THE GREAT STINK
A Novel of Corruption and Murder
Beneath the Streets of Victorian London
By Clare Clark
Harcourt. 362 pp. $25
Clare Clark's first novel starts in the gutter and goes downhill from there. But that's entirely appropriate for her fantastic thriller set in mid-19th century London, where "on a hot day the stink could knock you flat." Most of the action in this outrageous story takes place in the sewers swelling with excrement from 2 million people. If cleaning your bathroom turns you green or the thought of using the toilet plunger raises your gorge, jump immediately to the next review. In this novel, poop happens. And happens. Clark's description of the city is so odoriferous that you'd think it was printed on scratch-'n-sniff paper:
"The smell was solid and brown as the river itself," she writes of the Thames, from which Londoners drew their drinking water. "It grinned its great brown grin and kept on going, brazen as you like, a great open stream of shit through the very centre of the capital, the knobbles and lumps of rich and poor jostling and rubbing along together, faces turned up to the sky. . . . The water was so dense and brown it seemed that it should bear a man's weight."
Before turning up your nose, though, get a whiff of the plot that wafts through this novel. In rich Dickensian detail, Clark creates the whole city teeming with life and decay, but she keeps the focus on a few fascinating characters in desperate straits. Chief among them is William May, an engineer working on the most awesome civil project of the age: the construction of a new sewer system as large and complex as the city above it, complete with its own network of roads and alleys, settling pools for fountains, and pump stations as grand as cathedrals -- an infernal reflection of London, except that it's all pitch black, surging with unspeakable sludge and populated by millions of rats. Commissioned at extraordinary expense and over the objections of London's autonomous boroughs, a new sewer is the last best hope for saving the city from intolerable conditions, including the epidemics of cholera, dysentery and typhoid that sweep through the population with alarming frequency.
William, an emotionally scarred veteran of the Crimean War, throws himself into this work, hoping to quiet the memories of that ghastly military adventure. He reminds himself again and again that a successful engineer is "regular in his habits, steady, disciplined, methodical in his problem-solving." William is ordinarily a paragon of those virtues, but when the pressure of maintaining that regulated life becomes too much for him, he slinks deep into the sewer to slash his arms and thighs with a knife.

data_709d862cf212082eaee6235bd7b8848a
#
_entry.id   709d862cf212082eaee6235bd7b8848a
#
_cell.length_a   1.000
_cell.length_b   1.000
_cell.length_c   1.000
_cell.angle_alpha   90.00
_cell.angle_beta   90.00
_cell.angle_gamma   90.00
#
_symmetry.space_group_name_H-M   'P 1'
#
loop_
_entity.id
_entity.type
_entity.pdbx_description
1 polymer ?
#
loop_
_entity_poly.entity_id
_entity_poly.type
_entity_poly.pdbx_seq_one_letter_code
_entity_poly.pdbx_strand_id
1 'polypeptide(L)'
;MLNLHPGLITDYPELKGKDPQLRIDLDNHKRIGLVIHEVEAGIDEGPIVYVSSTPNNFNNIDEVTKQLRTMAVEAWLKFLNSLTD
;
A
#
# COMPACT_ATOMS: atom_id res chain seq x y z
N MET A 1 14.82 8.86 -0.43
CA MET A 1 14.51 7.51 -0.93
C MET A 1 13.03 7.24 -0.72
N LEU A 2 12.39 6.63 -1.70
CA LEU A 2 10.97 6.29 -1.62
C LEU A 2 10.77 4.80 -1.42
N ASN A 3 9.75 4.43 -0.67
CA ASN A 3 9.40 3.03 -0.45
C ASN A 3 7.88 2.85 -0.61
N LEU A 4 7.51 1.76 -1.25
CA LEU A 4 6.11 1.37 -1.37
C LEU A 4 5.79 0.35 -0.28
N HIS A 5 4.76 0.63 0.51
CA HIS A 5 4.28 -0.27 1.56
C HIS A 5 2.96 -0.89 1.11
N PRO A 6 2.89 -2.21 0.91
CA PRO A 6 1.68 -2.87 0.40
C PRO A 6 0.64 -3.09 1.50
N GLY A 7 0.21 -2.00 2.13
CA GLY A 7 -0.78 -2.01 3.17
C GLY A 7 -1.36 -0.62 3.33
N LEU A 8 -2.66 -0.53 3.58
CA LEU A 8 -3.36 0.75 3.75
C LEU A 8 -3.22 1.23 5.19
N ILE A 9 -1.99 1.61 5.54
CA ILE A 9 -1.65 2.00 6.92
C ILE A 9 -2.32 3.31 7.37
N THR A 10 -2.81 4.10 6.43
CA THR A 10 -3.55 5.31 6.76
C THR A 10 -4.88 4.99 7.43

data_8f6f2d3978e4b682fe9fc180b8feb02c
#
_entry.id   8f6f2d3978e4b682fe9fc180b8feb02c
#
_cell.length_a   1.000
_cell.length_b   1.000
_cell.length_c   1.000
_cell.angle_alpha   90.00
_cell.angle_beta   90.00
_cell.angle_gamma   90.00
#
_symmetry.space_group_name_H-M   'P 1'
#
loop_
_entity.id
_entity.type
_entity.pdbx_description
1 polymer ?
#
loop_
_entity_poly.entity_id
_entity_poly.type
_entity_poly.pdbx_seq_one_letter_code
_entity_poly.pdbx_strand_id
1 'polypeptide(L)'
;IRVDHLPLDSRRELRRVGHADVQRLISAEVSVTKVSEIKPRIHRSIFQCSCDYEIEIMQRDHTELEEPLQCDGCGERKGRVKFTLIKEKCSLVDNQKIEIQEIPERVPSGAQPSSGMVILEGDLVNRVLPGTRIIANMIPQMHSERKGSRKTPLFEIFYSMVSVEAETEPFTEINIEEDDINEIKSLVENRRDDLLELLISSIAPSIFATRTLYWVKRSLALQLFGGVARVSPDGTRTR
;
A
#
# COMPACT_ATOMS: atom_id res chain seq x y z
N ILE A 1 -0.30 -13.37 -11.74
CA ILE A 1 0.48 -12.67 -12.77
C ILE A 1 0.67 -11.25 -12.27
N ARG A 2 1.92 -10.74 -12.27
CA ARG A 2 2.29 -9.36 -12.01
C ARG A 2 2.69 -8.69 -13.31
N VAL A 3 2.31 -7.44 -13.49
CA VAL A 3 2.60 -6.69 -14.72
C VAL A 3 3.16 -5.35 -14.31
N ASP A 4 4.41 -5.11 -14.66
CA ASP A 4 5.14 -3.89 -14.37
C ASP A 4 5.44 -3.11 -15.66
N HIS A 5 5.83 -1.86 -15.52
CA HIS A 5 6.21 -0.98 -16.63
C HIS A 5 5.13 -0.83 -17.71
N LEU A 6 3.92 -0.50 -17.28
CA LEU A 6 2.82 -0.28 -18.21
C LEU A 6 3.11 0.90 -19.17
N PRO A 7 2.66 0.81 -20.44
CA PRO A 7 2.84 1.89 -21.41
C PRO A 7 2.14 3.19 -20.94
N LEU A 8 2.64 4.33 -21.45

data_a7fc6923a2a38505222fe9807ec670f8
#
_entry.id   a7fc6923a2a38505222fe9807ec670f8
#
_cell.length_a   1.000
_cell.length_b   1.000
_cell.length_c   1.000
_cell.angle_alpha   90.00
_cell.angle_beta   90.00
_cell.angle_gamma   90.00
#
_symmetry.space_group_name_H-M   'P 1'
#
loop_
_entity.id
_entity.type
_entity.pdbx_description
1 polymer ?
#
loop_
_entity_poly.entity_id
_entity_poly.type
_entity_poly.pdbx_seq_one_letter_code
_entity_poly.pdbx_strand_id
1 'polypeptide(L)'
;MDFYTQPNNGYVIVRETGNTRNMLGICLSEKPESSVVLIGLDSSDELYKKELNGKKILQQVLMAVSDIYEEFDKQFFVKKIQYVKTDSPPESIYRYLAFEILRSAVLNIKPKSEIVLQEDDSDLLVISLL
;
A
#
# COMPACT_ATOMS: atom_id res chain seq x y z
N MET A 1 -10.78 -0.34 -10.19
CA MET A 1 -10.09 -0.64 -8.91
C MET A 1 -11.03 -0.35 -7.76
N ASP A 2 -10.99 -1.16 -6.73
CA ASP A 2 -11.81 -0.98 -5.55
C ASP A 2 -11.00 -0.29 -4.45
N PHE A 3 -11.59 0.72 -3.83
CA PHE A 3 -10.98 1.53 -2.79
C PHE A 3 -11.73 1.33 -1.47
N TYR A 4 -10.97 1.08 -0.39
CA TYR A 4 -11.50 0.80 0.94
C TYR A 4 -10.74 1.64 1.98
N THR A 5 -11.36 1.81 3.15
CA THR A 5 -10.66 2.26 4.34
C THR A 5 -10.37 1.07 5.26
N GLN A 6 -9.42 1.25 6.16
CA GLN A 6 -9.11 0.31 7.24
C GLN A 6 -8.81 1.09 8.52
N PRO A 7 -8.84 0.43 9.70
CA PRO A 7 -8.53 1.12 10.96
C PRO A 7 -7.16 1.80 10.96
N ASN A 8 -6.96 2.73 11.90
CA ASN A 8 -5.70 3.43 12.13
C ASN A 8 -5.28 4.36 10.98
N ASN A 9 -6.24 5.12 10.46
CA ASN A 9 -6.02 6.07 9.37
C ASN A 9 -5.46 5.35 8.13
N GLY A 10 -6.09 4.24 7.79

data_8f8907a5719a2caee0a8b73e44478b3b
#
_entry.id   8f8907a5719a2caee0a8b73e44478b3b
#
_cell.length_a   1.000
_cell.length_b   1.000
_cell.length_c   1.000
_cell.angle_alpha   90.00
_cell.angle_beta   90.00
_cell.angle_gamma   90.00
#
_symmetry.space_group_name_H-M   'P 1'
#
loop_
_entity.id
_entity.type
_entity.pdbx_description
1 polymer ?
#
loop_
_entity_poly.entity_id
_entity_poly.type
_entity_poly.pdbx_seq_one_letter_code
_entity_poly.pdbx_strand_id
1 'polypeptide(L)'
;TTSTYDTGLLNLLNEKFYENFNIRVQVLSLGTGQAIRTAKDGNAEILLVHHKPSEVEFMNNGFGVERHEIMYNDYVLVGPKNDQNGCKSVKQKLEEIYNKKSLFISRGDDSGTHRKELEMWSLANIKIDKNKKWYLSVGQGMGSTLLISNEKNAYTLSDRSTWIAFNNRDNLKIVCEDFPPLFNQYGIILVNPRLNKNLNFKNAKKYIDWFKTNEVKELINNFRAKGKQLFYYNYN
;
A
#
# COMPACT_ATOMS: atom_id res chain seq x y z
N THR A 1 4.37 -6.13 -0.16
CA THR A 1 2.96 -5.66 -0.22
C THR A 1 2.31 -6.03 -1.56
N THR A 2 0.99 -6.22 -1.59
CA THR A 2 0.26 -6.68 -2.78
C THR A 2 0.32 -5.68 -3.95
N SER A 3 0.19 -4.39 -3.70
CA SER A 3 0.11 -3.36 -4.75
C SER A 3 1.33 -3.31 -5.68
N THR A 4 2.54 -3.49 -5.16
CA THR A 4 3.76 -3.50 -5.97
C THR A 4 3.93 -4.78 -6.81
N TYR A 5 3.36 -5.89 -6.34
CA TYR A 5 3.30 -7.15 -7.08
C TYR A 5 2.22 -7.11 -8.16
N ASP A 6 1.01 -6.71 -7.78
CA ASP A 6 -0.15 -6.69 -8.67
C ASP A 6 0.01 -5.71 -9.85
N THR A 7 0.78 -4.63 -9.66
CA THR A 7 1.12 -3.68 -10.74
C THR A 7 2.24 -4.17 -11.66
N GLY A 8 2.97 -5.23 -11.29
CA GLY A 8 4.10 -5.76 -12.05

Clark has created a tragic, deeply sympathetic man, incapable of reconciling the horrors of his battle experience with the prim regularity of Victorian life. At home, he's a gentle husband to his ferociously cheery wife; at the office, he's an aloof but brilliant engineer. But sometimes -- oh, sometimes -- the strain is overwhelming, and only the knife can relieve him, make him feel alive, provide him with a pain "on the outside . . . something he could hold on to, something he could control." The wincing detail of these self-mutilation scenes raises the novel's pitch -- which is always high -- to a shriek.
Clark can explain everything about the 80 miles of London sewer tunnels from elevation vectors to brick density, but she also knows how to hyperventilate the gothic horror of this subterranean world, soaring into fits of narrative excess that recall the strange pleasure of reading Edgar Allan Poe. With a nod to Frankenstein and Dr. Jekyll and Mr. Hyde, she follows this poor man as he desperately tries to quell his demons or at least keep them secret. Seeing the scars all over him, his wife wants to believe he's just careless, but his competitors at work are eager to discredit him as a freak. As William's family and professional responsibilities grow, his anxiety about being discovered swells, sending him back underground for more savage cuts in "the one place where the world was steady."
After a particularly severe episode, he awakens to discover that a man he fought with at work has been found brutally stabbed in the sewer. As Clark has devilishly constructed it, the evidence against William couldn't be more damning. Murderous fantasies in his diary don't look good. At this crisis point, William's feverish story merges with the tale of a sewer scavenger named Long Arm Tom and his rat-catching dog. Regularly violating the laws of Parliament and nature to search the sewers, Tom may hold the clue to William's salvation, but he has no reason to give it up, and William's not convinced he deserves salvation anyhow.
Well-researched novels about giant civil-engineering projects have become something of a specialized genre lately -- and they're surprisingly entertaining, even if you're not excited by stress factors and flow rates. Two years ago, John Griesmer's Signal and Noise traced the laying of the first transatlantic cable along with the age's fascination with spiritualism. And last year, in Waterborne, Bruce Murkoff constructed a moving story around the Hoover Dam. How nice to see a woman join the men so successfully with her own engineering novel. (Attention Lawrence Summers!)
With its intense olfactory workout, The Great Stink won't be to everyone's taste, but it's a rich work of history and a gripping exploration of the unmentionable currents that run beneath the surface of our lives -- and it reeks of talent. *
Ron Charles is a senior editor of Book World.